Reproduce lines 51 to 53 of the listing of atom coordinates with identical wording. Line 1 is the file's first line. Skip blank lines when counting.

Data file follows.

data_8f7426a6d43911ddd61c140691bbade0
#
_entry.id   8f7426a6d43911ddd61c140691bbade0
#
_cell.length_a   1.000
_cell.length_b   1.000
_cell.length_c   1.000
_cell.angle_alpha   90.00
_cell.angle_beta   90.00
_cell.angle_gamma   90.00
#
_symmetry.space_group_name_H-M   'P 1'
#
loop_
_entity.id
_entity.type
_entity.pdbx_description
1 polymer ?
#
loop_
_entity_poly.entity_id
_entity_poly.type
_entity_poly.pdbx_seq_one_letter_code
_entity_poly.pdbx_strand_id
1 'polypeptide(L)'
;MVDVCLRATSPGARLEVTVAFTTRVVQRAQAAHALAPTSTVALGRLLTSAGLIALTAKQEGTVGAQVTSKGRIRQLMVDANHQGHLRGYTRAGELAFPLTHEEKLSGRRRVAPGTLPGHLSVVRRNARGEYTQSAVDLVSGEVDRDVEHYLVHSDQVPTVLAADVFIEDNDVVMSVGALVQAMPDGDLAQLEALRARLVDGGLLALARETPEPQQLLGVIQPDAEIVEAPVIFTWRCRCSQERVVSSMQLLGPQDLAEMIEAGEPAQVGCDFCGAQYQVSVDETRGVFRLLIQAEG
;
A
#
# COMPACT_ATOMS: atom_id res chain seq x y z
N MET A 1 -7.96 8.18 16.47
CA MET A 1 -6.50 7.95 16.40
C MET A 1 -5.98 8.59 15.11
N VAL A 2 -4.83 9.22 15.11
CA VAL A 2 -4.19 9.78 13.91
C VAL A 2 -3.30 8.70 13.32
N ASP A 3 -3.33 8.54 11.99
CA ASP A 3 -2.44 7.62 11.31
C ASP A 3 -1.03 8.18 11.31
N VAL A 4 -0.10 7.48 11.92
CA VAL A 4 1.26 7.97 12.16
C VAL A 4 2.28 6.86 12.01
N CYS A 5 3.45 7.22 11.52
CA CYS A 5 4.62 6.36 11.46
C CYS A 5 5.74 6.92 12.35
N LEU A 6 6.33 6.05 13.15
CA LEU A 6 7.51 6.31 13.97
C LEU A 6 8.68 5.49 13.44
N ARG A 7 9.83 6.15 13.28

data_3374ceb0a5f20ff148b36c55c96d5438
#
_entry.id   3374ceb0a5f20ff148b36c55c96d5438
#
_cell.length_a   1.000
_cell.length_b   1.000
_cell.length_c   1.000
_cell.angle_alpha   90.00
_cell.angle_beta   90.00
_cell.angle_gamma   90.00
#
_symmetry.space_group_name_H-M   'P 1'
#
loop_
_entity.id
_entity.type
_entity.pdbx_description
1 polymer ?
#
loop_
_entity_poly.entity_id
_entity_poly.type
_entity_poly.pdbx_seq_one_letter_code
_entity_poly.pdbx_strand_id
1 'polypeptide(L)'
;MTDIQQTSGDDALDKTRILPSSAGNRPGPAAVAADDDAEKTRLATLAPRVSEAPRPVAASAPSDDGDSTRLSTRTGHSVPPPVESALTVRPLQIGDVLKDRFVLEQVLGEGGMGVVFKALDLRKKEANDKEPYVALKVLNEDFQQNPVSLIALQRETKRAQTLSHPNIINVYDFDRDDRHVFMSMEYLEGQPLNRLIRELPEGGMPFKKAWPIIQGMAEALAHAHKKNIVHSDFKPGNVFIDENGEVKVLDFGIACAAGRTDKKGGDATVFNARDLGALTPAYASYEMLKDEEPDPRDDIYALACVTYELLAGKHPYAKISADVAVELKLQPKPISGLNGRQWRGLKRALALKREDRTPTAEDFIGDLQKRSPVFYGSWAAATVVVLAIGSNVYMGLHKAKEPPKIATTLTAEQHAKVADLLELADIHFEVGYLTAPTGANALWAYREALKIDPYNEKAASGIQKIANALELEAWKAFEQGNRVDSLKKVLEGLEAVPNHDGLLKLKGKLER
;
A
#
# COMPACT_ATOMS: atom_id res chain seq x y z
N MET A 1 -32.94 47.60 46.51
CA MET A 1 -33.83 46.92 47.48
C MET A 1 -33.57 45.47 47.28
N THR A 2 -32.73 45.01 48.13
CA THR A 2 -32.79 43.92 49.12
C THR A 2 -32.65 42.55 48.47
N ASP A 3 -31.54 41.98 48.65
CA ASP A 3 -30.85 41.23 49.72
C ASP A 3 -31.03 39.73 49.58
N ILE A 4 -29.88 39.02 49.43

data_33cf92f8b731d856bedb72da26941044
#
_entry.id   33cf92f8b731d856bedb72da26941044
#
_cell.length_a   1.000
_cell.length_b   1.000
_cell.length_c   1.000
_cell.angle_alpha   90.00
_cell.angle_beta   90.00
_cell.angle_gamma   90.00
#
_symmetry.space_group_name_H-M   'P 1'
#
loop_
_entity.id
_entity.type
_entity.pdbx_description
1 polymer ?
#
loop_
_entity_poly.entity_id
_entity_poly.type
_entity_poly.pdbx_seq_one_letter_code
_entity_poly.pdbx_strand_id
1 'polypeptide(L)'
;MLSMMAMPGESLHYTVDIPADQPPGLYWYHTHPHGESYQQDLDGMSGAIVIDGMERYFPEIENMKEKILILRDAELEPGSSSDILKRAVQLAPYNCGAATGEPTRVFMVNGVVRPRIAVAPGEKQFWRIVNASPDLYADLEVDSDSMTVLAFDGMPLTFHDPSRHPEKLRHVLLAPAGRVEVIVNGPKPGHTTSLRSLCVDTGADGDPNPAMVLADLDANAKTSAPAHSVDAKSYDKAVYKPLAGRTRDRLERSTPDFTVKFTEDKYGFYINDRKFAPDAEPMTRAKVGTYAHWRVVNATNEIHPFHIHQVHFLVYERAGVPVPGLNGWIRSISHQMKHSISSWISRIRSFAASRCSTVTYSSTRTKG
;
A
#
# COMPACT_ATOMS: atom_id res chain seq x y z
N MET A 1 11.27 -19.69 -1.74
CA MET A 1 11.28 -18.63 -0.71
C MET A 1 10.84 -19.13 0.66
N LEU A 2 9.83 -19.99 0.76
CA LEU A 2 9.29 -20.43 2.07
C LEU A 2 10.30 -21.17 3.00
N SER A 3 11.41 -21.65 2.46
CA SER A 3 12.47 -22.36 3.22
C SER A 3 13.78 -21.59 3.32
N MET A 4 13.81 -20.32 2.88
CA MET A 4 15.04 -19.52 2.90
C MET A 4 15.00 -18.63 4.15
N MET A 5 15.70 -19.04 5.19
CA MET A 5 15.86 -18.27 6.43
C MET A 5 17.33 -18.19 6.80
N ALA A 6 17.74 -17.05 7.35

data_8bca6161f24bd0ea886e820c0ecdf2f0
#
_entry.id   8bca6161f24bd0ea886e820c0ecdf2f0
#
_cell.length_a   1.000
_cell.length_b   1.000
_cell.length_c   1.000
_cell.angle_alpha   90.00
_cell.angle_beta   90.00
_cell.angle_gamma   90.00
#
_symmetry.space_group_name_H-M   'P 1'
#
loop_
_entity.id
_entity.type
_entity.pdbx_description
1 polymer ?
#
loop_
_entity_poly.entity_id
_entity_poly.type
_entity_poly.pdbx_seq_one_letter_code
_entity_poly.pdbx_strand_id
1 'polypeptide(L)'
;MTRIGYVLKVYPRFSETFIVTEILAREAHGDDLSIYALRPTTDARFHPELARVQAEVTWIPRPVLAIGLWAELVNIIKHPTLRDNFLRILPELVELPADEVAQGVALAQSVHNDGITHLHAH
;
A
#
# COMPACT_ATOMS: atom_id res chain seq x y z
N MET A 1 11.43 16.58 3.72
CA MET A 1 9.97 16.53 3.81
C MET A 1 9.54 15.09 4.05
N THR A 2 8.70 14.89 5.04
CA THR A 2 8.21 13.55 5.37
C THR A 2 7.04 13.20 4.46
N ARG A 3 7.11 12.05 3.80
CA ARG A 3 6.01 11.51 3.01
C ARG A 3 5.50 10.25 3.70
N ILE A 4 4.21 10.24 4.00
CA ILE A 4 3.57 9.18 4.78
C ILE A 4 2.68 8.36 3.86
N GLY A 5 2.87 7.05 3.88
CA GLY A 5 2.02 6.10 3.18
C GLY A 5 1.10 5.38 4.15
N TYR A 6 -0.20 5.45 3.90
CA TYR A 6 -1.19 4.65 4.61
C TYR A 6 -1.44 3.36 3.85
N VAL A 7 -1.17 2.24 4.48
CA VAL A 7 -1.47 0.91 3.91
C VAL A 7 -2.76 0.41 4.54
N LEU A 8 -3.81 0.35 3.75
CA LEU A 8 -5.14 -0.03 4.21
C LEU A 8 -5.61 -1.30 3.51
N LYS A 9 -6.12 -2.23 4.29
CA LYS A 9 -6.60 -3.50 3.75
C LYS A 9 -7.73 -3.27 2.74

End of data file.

#
_entry.id   3374ceb0a5f20ff148b36c55c96d5438
#